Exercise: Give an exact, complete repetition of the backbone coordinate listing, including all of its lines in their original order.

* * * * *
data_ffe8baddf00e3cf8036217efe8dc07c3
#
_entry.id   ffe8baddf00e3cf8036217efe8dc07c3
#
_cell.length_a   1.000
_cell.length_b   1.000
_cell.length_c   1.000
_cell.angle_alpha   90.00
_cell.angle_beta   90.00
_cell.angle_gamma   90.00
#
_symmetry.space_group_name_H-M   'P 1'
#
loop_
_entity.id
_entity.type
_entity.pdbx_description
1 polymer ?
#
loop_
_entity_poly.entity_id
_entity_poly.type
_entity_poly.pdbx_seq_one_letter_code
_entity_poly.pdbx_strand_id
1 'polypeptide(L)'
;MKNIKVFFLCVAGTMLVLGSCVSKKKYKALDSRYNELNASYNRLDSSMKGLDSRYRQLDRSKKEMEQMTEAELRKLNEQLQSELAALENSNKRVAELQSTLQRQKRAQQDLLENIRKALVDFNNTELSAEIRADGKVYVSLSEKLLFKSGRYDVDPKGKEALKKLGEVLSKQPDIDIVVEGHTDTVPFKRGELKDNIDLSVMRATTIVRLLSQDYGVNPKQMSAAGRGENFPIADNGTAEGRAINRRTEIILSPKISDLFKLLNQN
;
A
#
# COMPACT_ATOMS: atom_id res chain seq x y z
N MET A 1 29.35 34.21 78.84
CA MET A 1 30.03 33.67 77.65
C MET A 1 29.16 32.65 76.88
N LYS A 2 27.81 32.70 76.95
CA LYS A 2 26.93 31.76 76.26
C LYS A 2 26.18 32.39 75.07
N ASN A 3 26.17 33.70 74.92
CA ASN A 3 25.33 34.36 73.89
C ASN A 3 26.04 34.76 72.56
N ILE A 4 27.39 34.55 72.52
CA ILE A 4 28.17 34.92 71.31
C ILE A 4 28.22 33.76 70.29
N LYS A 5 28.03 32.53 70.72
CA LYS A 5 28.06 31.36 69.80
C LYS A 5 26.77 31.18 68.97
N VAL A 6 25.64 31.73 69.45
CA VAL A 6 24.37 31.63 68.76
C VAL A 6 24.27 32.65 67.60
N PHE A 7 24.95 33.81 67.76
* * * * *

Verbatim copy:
data_ffe8baddf00e3cf8036217efe8dc07c3
#
_entry.id   ffe8baddf00e3cf8036217efe8dc07c3
#
_cell.length_a   1.000
_cell.length_b   1.000
_cell.length_c   1.000
_cell.angle_alpha   90.00
_cell.angle_beta   90.00
_cell.angle_gamma   90.00
#
_symmetry.space_group_name_H-M   'P 1'
#
loop_
_entity.id
_entity.type
_entity.pdbx_description
1 polymer ?
#
loop_
_entity_poly.entity_id
_entity_poly.type
_entity_poly.pdbx_seq_one_letter_code
_entity_poly.pdbx_strand_id
1 'polypeptide(L)'
;MKNIKVFFLCVAGTMLVLGSCVSKKKYKALDSRYNELNASYNRLDSSMKGLDSRYRQLDRSKKEMEQMTEAELRKLNEQLQSELAALENSNKRVAELQSTLQRQKRAQQDLLENIRKALVDFNNTELSAEIRADGKVYVSLSEKLLFKSGRYDVDPKGKEALKKLGEVLSKQPDIDIVVEGHTDTVPFKRGELKDNIDLSVMRATTIVRLLSQDYGVNPKQMSAAGRGENFPIADNGTAEGRAINRRTEIILSPKISDLFKLLNQN
;
A
#
# COMPACT_ATOMS: atom_id res chain seq x y z
N MET A 1 29.35 34.21 78.84
CA MET A 1 30.03 33.67 77.65
C MET A 1 29.16 32.65 76.88
N LYS A 2 27.81 32.70 76.95
CA LYS A 2 26.93 31.76 76.26
C LYS A 2 26.18 32.39 75.07
N ASN A 3 26.17 33.70 74.92
CA ASN A 3 25.33 34.36 73.89
C ASN A 3 26.04 34.76 72.56
N ILE A 4 27.39 34.55 72.52
CA ILE A 4 28.17 34.92 71.31
C ILE A 4 28.22 33.76 70.29
N LYS A 5 28.03 32.53 70.72
CA LYS A 5 28.06 31.36 69.80
C LYS A 5 26.77 31.18 68.97
N VAL A 6 25.64 31.73 69.45
CA VAL A 6 24.37 31.63 68.76
C VAL A 6 24.27 32.65 67.60
N PHE A 7 24.95 33.81 67.76